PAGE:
Aug 2020 Blog Cambria

Five Tips to Achieve a Perfect 10 on Web Conferences

During the pandemic, we’ve all found small joys (or obsessions) to help distract us from reality. Many have begun baking sourdough bread. Others have rediscovered analog entertainment via puzzles and reading. My obsession became Room Rater (@ratemyskyperoom). Introduced by a colleague, I pour through Room Rater’s Twitter account on the daily. Room Rater critiques the background of individuals on web conferences (e.g. Skype, Zoom, etc.) and issues ratings from 0 (hostage video quality) to 10 (top marks). Through this obsession, I quickly realized I needed to elevate my own background to ensure I was portraying a professional image in my own daily web conferences.

As we enter the sixth month of the pandemic and we’ve all settled into our WFH routine, no one has an excuse to not elevate their web conference backgrounds, showcasing their best selves (given the circumstances) and a smidge of personal flair. Using the lessons learned from Room Rater, I’ve created five tips to elevate your presence on a web conference from hostage video to a perfect 10.

1. Filters Are Your Friend

Let’s be honest, who is taking the time to put on makeup and get a professional blowout? Likely very few. Let’s use technology to your advantage on this front. Zoom provides the option to enhance your appearance via the Video Settings dialog. Select “touch up my appearance” to give yourself a bit of a glow up, smoothing out skin tone and softening lines.

2. Lighting, Lighting, Lighting  

        

We all know the adage about real estate, “location, location,   location.” The equivalent for web conferences is “lighting, lighting,   lighting.” Never set up for a call with a bright window as your backdrop. All we’ll see is a shadowy outline of you as if you’re in a   witness protection video. Set up with lighting on your face. The cheapest solution is to face a bright window, setting up your camera between you and the window. If a perfectly placed window is not available, consider investing in a ring light. I picked up an inexpensive ring light from Amazon. The light accommodates use on laptops and phones, is lightweight, and sits on an adjustable tripod making it able to accommodate a variety of setups.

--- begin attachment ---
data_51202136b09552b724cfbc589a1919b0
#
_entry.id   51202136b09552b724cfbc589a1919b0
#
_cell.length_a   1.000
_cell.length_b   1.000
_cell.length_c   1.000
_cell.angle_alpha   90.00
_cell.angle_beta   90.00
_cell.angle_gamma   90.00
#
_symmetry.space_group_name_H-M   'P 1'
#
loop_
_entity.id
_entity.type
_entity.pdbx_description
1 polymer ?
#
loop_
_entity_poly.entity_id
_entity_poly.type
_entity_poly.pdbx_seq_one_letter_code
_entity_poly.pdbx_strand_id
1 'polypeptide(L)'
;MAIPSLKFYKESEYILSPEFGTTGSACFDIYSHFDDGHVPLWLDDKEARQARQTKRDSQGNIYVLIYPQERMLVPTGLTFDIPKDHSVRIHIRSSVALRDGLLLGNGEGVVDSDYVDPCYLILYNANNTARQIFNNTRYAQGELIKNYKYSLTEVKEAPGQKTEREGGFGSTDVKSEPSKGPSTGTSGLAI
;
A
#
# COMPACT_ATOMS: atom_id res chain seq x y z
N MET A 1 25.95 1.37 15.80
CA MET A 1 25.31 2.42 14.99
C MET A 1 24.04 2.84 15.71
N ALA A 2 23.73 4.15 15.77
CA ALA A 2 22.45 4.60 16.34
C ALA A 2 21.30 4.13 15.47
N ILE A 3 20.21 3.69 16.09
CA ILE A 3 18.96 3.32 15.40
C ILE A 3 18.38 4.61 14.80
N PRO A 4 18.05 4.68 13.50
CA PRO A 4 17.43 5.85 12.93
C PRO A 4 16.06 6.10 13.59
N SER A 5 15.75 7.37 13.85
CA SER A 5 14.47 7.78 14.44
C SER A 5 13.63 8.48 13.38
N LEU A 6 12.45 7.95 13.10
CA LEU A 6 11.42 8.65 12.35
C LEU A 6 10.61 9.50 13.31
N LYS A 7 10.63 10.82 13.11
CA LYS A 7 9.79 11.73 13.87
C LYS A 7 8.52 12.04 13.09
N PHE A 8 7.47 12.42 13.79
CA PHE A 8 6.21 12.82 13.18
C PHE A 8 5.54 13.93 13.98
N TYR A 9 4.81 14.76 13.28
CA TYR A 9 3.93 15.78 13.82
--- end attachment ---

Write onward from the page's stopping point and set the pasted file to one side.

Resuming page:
Figure 1 Poor Lighting

3. Fake it Till You Make it with Virtual Backgrounds 

If your WFH setup simply cannot be upgraded and your laptop has a solid graphics card, go forth with a virtual background. Virtual backgrounds provide privacy, can mask less than desirable WFH setups, and you are able to insert a little humor into your work day.

4. Work That Angle     
      Following a key secret to good selfies, elevate your webcam so that you are looking up at the camera and keep your chin down. Everyone looks better at this angle. Also, we want to see something interesting behind you, not a shot of your ceiling.

Figure 2 Poor Angle

 5. A Curated Background      

If you are looking to impress Room Rater, you’ll need to begin working on that killer IRL (that’s “in real life”) background. Books, art, pillows, flowers or plants, these are all elements consistently mentioned in rooms scoring 10/10 from Room Rater. After working for months on one side of my desk, I realized Room Rater would score me at 0/10, full hostage video. Although I had solid lighting, my angle and background were abysmal. Moving to the other side of the desk, I instantly upgraded my rating with a high contrast bookshelf against beautiful teal walls, a collection of books and objects d’art, with personal mementos mixed throughout.

          
   Figure 3 Hostage Video          Figure 4 10/10
  
 Using these five tips I’ve designed a professional yet inexpensive setup for my daily web conferences. I feel more confident in my meetings and I know I am delivering a professional image to potential clients, my colleagues, and customers.

Cambria Happ, MPA, CAE is an Executive Director at McKenna Management, Inc. She brings 15 years of experience in the nonprofit sector including association management, higher education, and museums. Her professional areas of expertise are governance, association management systems, membership and business operations. Cambria is a Certified Association Executive (CAE). She holds a Master of Public Administration Degree (4.0 GPA) and a Graduate Certificate in Nonprofit Management from The George Washington University.